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Tom Sharpe's Antarctic Diary

The Dry Valleys
The Dry Valleys
Scott's expedition hut
Scott's expedition hut
Inside Scott's Hut
Inside Scott's Hut

Tuesday 22 November 2011

Overnight we sailed across McMurdo Sound and pushed into the fast ice along the coast of the mainland. It was a beautiful day today, except where we wanted to be - in the mountains.

There, low cloud meant the helicopters couldn’t fly. So instead we spent the morning walking on the ice around the ship. Our presence attracted the attention of a group of Emperor penguins who were just as interested in us as we were in them. They were definitely there to have their pictures taken! They leapt in and out of the water, waddled back and forth, stood, posed and almost smiled for our cameras.

By early afternoon the weather showed signs of improvement, so we flew across the fast ice and into the Taylor Valley, one of the Dry Valleys. These are remarkable features, the largest ice-free area in the continent. Taylor Valley was discovered by Scott on his first expedition while returning from a sledging trip to explore the Polar Plateau with Edgar Evans from Rhossili on Gower.

The Dry Valleys are a polar desert where the rocks are smoothed and sculpted by sand blown by katabatic winds which hurtle down from the Antarctic ice sheet at speeds of up to 200 mph. They attract a lot of scientific attention, especially from NASA, as this is probably the closest we have to a Martian landscape and climate. It was a real thrill to experience this incredible landscape.

The valley is strewn with moraines with huge variety of rock types. Two geologists from Scott’s last expedition, Frank Debenham and Griffith Taylor, explored this valley and collected from these moraines. This gave them samples of rocks from deeper into the Transantarctic Mountains which they did not have time to explore.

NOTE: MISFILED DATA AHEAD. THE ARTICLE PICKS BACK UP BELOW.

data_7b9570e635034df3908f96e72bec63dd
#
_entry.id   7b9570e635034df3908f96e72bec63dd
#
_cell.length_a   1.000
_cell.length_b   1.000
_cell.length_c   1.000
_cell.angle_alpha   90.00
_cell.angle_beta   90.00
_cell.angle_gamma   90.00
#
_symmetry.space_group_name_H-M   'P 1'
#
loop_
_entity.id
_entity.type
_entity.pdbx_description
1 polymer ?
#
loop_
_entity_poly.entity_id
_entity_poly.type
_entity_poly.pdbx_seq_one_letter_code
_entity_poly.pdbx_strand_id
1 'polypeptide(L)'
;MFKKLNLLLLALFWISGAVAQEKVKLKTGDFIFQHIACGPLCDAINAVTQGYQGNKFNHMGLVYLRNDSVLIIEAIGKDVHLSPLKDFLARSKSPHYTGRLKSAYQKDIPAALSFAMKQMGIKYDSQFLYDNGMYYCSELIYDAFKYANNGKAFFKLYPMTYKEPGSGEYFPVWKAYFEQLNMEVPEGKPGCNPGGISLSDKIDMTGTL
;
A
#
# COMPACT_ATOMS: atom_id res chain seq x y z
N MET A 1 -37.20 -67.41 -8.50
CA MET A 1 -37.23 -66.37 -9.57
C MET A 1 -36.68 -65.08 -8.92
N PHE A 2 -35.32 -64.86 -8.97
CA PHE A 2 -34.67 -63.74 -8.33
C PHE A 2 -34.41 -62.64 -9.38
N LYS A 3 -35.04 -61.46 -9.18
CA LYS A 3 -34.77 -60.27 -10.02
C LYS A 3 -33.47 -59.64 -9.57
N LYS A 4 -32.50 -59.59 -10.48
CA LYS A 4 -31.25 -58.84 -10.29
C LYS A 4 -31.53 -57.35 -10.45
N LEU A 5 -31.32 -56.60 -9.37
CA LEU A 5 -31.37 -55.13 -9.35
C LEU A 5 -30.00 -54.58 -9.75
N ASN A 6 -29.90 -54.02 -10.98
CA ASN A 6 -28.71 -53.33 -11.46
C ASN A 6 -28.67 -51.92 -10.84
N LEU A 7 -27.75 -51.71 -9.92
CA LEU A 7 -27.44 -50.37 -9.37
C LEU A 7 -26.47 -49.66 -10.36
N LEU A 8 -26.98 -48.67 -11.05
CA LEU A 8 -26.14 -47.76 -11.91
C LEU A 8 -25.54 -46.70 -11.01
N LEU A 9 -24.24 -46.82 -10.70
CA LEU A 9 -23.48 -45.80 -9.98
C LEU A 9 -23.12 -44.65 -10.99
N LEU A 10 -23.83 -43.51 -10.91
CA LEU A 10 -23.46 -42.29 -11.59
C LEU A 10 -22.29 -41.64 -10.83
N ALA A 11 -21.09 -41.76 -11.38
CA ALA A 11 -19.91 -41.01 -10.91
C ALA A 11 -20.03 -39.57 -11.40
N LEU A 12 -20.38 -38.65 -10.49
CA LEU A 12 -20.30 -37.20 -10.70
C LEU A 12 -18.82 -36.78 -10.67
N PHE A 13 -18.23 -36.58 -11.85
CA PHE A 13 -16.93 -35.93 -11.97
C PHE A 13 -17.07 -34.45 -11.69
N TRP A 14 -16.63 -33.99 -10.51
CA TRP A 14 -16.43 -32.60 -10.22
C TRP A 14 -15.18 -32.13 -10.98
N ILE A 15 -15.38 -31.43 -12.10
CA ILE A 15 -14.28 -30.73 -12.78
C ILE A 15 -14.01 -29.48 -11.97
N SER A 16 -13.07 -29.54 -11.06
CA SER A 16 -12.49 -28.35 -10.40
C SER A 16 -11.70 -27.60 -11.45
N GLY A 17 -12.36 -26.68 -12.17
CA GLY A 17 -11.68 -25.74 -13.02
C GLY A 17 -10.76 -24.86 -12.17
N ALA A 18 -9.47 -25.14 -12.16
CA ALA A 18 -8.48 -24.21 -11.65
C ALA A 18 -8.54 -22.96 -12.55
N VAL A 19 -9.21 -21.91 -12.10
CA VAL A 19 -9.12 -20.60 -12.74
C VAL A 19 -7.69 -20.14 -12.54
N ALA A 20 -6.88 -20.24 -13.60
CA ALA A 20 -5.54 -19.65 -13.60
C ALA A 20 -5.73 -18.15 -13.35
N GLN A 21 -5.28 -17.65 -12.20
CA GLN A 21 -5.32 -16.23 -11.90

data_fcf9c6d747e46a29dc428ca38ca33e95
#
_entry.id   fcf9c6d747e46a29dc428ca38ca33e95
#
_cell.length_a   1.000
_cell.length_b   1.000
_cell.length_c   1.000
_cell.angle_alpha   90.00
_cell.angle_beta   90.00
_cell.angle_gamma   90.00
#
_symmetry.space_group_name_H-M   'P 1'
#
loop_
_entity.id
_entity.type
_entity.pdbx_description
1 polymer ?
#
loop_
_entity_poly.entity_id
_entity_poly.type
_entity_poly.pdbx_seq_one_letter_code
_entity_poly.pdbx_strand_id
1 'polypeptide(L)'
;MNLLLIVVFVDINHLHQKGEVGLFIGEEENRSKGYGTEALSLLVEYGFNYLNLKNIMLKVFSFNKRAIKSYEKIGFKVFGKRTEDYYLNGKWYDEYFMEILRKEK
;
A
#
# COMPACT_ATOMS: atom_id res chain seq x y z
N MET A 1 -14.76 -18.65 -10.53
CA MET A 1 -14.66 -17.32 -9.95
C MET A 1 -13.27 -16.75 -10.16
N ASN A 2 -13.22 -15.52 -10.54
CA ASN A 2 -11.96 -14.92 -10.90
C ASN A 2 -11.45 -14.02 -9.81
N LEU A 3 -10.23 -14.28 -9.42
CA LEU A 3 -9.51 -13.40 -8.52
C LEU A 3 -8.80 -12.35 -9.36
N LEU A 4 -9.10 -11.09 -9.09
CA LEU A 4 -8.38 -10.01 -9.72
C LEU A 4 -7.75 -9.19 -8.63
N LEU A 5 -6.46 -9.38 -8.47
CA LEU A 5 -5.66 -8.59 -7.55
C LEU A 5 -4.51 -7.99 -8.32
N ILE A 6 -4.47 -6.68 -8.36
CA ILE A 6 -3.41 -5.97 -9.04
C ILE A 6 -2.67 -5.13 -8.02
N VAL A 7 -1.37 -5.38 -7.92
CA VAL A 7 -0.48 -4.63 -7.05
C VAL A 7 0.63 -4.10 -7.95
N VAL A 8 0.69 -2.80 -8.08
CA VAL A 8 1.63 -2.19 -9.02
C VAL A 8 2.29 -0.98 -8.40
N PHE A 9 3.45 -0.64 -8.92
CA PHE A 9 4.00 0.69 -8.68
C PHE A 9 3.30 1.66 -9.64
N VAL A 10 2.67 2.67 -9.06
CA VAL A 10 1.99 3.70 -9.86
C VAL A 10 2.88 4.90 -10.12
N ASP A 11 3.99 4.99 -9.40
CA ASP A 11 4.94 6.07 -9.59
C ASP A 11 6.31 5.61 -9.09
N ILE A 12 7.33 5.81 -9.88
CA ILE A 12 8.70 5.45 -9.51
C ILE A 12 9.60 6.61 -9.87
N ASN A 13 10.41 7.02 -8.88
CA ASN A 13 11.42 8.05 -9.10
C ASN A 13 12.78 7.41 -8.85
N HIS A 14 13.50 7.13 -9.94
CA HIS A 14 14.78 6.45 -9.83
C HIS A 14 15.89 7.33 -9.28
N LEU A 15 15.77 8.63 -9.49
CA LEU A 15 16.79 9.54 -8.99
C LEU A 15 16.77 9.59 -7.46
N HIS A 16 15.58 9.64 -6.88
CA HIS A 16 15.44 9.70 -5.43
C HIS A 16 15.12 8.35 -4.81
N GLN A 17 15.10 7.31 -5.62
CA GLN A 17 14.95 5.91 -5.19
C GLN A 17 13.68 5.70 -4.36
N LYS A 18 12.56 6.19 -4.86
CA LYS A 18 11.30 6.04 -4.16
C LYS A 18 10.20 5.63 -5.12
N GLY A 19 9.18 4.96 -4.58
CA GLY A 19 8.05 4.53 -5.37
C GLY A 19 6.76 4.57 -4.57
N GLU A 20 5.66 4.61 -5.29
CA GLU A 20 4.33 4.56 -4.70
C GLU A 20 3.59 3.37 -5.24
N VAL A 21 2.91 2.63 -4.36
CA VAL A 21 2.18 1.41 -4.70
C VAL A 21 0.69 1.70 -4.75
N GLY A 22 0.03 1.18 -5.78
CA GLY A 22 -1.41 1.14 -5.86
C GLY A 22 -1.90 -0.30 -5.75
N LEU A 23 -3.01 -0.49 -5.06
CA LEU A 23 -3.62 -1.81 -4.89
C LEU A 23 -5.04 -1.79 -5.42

Wednesday 23 November 2011

After a bright sunny night, we awoke to find ourselves back in the fast ice of Ross Island, this time offshore of Cape Evans. Visiting Shackleton’s Hut was wonderful, the Dry Valleys exceptional, but today was very much the icing on the Ross Sea cake, and for most of us, the whole reason for this trip - a visit to Captain Scott’s hut, the hut from which he left for the South Pole and to which he never returned.

Almost buried in snowdrifts, the hut has a powerful presence, seeped as it is in Antarctic history. Stepping through the door was a strange experience. In front of me was a large room that I knew well, but I was seeing it for the first time in colour. I know this hut from the famous photographs of Scott’s expedition photographer, Herbert Ponting.

I was standing where he stood, at the end of the long table, when he took the picture of Scott’s birthday. I stood between the sleeping bags of Teddy Evans and Edward Wilson, from where Ponting photographed Scott sitting at his desk. I saw the empty Tenements, the bunks of Apsley Cherry-Garrard, Birdie Bowers, and Captain Oates, and could visualise them there, as in Ponting’s photograph. Above Oates’ bunk - his pinups: pictures of horses and dogs. Atkinson’s laboratory, his test tubes and equipment still on the bench; the Geologists’ Cubicle, with rocks on the floor beneath Frank Debenham’s bunk; Ponting’s darkroom, still smelling of developer and fixer; the Stables where Oates cared for the ponies, and the stove he used to heat their chaff; Clissold the cook’s galley with its stove, utensils, and canned foodstuffs; and, dividing the hut, a wall of crates of Coleman’s mustard, Fry’s chocolate and other supplies. All of these are still where Ponting photographed them a century ago.

Of course, a feeling of sadness and tragedy pervades this hut; it is almost tangible. Almost exactly 100 years ago, Scott, Oates, Bowers, Wilson and Edgar Evans left this building and set out for the South Pole and a frozen death.

Less well known is that this hut was used by Shackleton’s Ross Sea Party who were laying the depots for his doomed crossing of the continent in 1916. Three of their number lost their lives on the ice near here. A forlorn, poignant pencilled scribble beside a bunk records “Loses to date Hayward, Mack, Smith”. In their memory, their colleagues erected a wooden cross on Wind Vane Hill near the hut.

The setting of the hut was enhanced by some suitable weather today; kind enough at times to allow our helicopters in, but showing how quickly the weather can change here. Snow showers, fine spindrift, a driving wind and windchill of -10oC reminded us what conditions here can be like, even less than a month from midsummer.

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